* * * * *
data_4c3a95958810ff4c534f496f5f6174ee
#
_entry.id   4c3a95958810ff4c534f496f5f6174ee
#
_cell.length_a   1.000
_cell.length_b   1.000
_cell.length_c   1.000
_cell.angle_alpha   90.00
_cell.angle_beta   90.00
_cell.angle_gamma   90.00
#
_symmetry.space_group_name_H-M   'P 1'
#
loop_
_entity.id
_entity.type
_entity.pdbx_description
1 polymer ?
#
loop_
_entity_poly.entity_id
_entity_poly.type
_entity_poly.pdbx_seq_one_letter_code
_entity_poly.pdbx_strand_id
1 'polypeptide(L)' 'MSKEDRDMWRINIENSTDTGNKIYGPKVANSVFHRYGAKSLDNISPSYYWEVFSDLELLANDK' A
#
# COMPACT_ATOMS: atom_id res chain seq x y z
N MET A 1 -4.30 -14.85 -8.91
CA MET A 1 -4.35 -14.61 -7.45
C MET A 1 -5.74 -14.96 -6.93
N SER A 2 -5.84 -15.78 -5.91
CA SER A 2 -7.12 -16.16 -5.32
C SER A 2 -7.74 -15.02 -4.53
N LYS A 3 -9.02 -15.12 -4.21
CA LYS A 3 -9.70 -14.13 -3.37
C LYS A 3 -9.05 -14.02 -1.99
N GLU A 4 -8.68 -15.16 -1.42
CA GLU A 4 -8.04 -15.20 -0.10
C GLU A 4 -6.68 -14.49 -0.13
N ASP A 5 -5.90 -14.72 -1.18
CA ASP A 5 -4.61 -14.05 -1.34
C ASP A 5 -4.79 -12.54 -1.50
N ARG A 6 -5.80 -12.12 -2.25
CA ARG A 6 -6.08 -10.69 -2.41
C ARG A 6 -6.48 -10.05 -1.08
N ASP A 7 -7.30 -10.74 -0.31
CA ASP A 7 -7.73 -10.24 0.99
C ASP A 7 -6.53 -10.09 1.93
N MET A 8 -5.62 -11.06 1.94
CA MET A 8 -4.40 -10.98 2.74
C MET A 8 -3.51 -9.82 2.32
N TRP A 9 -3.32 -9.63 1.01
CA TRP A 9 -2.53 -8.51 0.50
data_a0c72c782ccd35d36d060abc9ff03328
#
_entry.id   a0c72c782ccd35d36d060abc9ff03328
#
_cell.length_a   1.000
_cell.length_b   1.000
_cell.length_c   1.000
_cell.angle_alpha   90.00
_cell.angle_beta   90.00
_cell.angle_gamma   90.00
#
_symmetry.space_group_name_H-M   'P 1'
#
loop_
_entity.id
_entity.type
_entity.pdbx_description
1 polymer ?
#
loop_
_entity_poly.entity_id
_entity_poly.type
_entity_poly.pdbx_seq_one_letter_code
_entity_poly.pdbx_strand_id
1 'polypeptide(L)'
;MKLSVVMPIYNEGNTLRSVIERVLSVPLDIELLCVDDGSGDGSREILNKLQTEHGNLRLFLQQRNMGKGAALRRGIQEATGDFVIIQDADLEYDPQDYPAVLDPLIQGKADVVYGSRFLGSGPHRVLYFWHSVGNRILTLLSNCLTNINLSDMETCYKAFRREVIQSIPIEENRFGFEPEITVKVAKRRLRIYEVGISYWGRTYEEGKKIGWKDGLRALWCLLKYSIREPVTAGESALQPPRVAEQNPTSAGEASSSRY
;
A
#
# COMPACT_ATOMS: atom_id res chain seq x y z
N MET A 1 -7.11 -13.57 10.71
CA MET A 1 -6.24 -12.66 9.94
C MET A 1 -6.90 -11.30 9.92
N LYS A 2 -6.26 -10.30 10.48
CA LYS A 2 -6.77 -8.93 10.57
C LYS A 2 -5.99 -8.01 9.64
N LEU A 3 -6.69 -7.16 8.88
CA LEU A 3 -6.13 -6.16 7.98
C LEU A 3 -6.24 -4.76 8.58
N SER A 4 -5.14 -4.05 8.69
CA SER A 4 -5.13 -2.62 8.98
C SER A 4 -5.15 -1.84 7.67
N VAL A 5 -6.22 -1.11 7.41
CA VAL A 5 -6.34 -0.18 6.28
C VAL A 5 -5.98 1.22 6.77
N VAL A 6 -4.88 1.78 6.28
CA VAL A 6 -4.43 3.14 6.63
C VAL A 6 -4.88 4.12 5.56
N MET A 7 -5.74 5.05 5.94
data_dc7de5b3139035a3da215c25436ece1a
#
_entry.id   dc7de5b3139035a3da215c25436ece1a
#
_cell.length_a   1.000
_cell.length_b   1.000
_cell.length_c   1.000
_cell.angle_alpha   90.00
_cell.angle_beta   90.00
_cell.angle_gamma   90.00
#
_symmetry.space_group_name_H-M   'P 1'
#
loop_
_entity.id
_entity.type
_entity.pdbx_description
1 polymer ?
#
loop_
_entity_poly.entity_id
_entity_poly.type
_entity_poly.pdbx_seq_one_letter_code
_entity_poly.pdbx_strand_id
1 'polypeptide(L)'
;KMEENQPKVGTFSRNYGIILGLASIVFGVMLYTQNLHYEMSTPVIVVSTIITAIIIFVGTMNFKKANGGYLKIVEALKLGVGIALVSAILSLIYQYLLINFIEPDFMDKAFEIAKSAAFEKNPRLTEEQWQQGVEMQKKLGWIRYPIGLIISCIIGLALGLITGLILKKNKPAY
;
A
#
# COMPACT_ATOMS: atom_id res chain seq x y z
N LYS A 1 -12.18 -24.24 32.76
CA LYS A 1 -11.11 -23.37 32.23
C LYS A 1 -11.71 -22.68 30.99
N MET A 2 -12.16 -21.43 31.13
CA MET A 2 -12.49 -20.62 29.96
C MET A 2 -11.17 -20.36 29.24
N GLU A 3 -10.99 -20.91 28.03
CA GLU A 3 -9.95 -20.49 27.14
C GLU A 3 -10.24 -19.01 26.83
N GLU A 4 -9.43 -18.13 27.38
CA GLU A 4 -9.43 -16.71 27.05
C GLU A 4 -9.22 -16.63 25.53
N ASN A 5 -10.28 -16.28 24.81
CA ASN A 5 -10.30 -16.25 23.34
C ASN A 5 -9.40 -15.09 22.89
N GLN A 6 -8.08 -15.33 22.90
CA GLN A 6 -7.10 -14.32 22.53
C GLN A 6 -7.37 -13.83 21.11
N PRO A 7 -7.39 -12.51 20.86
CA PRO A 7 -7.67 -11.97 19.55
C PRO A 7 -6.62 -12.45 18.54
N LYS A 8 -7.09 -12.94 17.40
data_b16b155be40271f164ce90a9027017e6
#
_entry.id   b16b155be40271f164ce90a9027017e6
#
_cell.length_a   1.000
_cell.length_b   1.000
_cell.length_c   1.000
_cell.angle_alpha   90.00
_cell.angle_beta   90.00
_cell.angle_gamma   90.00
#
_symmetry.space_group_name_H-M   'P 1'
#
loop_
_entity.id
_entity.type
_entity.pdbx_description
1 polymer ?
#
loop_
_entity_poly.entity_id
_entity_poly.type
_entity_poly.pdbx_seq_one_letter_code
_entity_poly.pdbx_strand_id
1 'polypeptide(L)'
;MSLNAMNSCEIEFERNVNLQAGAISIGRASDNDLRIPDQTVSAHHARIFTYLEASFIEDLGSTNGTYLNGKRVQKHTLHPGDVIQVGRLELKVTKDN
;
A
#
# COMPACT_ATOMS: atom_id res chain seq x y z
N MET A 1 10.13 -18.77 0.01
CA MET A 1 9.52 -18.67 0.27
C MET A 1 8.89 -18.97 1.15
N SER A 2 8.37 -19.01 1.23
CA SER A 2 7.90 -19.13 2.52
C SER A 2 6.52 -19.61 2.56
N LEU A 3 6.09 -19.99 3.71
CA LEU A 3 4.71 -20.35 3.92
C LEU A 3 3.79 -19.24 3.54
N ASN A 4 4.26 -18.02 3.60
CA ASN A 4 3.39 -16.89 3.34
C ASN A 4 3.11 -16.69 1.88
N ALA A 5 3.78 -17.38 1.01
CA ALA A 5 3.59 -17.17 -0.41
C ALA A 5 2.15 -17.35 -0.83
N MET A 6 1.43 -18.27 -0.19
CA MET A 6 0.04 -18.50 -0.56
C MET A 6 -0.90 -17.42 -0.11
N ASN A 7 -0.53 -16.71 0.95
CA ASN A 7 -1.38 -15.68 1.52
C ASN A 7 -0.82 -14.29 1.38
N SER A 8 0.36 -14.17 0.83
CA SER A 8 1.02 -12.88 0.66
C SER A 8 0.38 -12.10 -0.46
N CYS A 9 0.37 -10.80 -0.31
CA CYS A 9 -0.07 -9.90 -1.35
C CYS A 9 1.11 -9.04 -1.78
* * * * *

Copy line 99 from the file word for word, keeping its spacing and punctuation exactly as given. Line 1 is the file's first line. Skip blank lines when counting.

N VAL A 6 -4.88 1.78 6.28